In Annie, E.J.’s found his North Star. In E.J., Annie’s found someone who truly loves her for just her. Everything’s great, right? Wrong! Despite their obvious feelings for each other, somebody’s intent on tearing down the foundation they’ve built. And E.J.’s the target. First his career is derailed. Then his reputation is sullied.
Annie’s determined to find the culprit. But how’s she going to do that when, as her alter-ego Cassandra Lawrence, she has a new album to record and a tour to plan? E.J. desperately wants to prove he’s worthy of Annie. Is it even possible when every time things are headed in the right direction, disaster strikes?
Can they figure out figure out who is so intent on driving them apart and put a stop to it before irreparable damage is done? From Northern California to New York and points in between, our lovers struggle to keep their unlikeliest of relationships alive amid joy, heartache and everything in between. But it’s not until all appears lost once and for all that they learn faith–in themselves and each other–is what matters most.
Q) Did any event or person in your life inspire you to write Lucky Star?
A) Not specifically. About halfway through Fallen Star, book one in the North Star Trilogy, I
realized I needed to write a three book series to be able to fully tell Annie and E.J.'s story. So,
I'd argue that Annie and E.J. certainly inspired me to write it. On a more serious note, one of the
themes of Lucky Star is to never give up on your dreams, so to a degree this book is inspired by
my sons Seamus and Aidan because I'm always preaching to them to dream big.
Q) If you could go back and rewrite it would you change anything and what?
A) That's an interesting question, especially given J.K. Rowling's recent revelation that she now
has some misgivings about the Ron and Hermione relationship. As for Lucky Star, I don't think
I'd change anything. I'll admit, as a story told from E.J.'s point of view, there are a few scenes I
wrote that are important, but just don't fit into the story. That's okay, I still have those scenes and
I'll put them to good use somewhere down the line.
Q) What is your favorite scene in the book?
A) You know, this has changed for me. Early on, my favorite scene was the Christmas gift-giving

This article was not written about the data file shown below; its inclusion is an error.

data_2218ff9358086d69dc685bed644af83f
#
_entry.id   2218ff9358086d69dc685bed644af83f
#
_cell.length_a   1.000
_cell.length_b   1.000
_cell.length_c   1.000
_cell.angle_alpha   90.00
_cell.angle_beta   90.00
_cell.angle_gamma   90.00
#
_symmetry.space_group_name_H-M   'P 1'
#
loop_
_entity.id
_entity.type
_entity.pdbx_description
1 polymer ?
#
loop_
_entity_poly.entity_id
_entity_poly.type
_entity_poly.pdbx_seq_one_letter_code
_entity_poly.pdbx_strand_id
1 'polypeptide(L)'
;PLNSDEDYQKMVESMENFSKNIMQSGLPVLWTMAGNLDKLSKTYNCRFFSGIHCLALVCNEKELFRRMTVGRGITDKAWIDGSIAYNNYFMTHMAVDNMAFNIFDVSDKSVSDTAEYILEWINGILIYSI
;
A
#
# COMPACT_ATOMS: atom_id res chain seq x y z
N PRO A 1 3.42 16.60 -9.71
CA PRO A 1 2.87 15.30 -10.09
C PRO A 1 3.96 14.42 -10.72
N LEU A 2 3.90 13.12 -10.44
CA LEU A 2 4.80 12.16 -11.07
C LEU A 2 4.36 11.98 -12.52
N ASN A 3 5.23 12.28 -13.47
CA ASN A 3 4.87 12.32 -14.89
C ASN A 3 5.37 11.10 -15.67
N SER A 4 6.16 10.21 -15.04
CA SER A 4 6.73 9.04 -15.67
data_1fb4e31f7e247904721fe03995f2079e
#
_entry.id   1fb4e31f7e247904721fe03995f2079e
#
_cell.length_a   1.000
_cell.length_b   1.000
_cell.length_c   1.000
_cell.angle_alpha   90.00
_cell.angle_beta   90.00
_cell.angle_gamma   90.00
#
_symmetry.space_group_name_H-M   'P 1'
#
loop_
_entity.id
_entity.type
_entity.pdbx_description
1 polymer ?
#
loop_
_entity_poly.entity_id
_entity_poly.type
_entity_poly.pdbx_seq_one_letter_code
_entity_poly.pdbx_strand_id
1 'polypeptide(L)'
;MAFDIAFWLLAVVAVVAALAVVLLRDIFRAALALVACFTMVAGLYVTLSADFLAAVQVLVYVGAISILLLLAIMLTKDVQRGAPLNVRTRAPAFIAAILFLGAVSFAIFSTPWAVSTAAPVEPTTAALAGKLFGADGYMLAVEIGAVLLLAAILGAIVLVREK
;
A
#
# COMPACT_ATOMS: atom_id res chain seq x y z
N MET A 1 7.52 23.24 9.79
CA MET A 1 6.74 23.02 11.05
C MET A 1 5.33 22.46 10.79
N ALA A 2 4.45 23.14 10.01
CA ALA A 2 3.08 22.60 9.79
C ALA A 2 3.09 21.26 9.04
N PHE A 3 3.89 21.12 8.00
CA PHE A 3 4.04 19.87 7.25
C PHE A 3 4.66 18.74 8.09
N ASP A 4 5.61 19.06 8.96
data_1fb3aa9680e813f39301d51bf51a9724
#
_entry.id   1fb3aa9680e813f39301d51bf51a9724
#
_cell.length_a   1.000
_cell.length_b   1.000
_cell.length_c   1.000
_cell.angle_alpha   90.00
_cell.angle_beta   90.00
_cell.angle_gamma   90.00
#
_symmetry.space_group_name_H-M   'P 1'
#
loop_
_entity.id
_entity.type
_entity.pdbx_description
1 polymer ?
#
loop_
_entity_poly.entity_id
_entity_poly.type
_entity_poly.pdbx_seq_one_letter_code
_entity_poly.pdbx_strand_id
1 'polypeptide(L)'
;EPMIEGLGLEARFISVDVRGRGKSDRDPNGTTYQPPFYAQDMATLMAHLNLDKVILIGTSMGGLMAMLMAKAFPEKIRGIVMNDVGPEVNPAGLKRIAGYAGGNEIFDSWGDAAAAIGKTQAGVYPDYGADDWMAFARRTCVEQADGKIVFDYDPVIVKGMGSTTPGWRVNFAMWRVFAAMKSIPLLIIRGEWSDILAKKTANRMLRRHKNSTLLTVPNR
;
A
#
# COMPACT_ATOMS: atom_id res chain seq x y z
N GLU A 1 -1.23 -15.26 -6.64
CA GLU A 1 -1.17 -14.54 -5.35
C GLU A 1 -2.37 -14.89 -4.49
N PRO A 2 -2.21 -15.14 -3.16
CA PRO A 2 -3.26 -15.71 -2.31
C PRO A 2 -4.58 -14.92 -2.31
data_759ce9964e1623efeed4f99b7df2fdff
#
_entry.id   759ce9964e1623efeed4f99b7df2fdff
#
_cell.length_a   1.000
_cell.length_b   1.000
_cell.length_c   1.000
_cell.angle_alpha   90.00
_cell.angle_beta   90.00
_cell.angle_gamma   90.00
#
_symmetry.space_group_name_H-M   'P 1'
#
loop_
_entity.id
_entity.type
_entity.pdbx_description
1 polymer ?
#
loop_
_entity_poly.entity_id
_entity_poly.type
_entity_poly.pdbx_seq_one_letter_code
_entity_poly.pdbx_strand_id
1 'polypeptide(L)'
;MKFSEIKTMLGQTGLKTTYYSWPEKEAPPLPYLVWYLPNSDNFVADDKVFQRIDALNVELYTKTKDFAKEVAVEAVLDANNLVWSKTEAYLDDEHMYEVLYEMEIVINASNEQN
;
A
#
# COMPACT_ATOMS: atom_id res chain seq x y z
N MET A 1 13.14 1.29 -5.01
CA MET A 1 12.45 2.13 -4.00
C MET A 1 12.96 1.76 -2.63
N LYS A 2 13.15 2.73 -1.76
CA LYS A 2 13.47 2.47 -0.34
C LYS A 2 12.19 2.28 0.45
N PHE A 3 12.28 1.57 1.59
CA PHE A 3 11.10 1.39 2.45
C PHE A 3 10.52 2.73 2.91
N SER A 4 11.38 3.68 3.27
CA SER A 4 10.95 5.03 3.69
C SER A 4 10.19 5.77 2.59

scene. I loved the symbolism behind the crystal star E.J. gives Annie. Over time, though, my
favorite scene has become the Valentine's Day scene when E.J. gives Annie the Claddagh. The
Claddagh is a ring that carries great significance in my family and it was truly special to be able
to write one into Lucky Star, especially during such a pivotal moment.
Q) What has been the funniest, strangest, or most amazing thing that has happened to you
since becoming an author?
A) I think the funniest thing was right before the Awards Dinner at the Romance Writers of America
National Conference last July. The dinner is a formal affair, so I wore my kilt, as any proud
Irishman would. While the ladies in my group loved it, the husband of one of my romance writer
friends was visibly uncomfortable at seeing me in a kilt. I couldn't let that go, so I sauntered over
to him, sat down on his lap and put my arm around him. While the ladies howled with laughter,
Mike's face turned fire engine red. Makes me smile, just thinking about it.
Q) Which character do you find most relatable?
A) I have to say E.J. In writing him, I've drawn on so many things from my own life; people who
know me have asked me if he's an autobiographical character. While he is not, we do share a
number of things, like the same hometown, the same taste in music and the same passion for
cycling. I think E.J. is the kind of guy a lot of people can identify with or would like to be friends
with. He's kind, loyal, but no angel either.
Q) If you could describe your book in 3 words what would they be?
A) Heartfelt, sentimental, sweet
Q) If you could trade places with any character in any book which character would it be and
A) Oh wow! Any character in any book? That's tough. If I had to pick one character, it would
probably Sir Samuel Vimes from Terry Pratchett's Discworld novels. It's been a true joy to see
the change, for the better in him over time. He's gone from a drunk to a member of the upper
class, but he's never forgotten his humble roots and his moral compass always pointed toward
doing the right thing. He certainly has his flaws, but I think that's what makes him so great.
Q) Twizzlers or Red Vines?
A) Um, sorry, neither.
Q) Favorite ice cream flavor?
A) Vanilla. You can do everything with it.
Q) Best childhood memory?
A) Summer vacation between seventh and eighth grade. My family went to Disney World, and I got
to take my best friend. I could go on and on, but will just say that we had a blast!
Q) Favorite television show?
A) Star Trek, the Next Generation
Q) White, dark, or milk chocolate?
A) Milk. I like to reserve white for special occasions and dark can be a little bitter for my tastes.
Q) Favorite book?
A) I'd have to go with Lord of the Rings. I've read it so many times, I've lost count!
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